Texts permeate our daily life, they look at us from the screens of our devices, talk to us from our television sets, podcasts and announcements. Urban environment can no longer be conceived without signs, messages, posters, graffiti and other texts and it is impossible to imagine what it would be like if they had never appeared in art.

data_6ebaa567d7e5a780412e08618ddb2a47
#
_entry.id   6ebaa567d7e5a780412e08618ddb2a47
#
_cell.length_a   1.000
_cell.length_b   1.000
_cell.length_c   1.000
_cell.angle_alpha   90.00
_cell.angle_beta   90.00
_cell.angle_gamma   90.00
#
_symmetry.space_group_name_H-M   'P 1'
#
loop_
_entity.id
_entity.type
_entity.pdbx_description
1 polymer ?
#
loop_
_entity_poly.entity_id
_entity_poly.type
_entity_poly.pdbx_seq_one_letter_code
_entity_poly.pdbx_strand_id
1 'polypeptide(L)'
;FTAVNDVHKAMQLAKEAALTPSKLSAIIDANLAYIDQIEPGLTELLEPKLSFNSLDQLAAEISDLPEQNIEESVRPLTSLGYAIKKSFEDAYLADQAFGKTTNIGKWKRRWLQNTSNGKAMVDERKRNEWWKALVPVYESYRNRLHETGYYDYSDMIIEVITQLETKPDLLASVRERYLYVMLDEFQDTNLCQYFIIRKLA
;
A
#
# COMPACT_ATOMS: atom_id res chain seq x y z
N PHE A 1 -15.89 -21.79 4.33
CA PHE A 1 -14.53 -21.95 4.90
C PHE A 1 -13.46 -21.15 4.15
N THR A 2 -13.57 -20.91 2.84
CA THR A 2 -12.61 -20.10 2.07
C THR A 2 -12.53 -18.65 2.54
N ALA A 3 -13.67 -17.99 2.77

Curators of the exhibition, Elita Ansone and Leonards Laganovskis, turn to works of art that include text – text-based art or linguistic conceptualism. Over the course of the 20th century text-based works have persistently penetrated into visual art until the conceptualists, in their fight for the dematerialisation of art in the 1960s, decided to push images out of works of art altogether, or, more precisely, transformed text itself into an image. A new artistic movement, conceptual art, was defined in the late 1960s, having already worked to circumvent the ever more commercialised art world for the entire decade. To a large extent, the beginnings of conceptual art are connected specifically to linguistic conceptualism.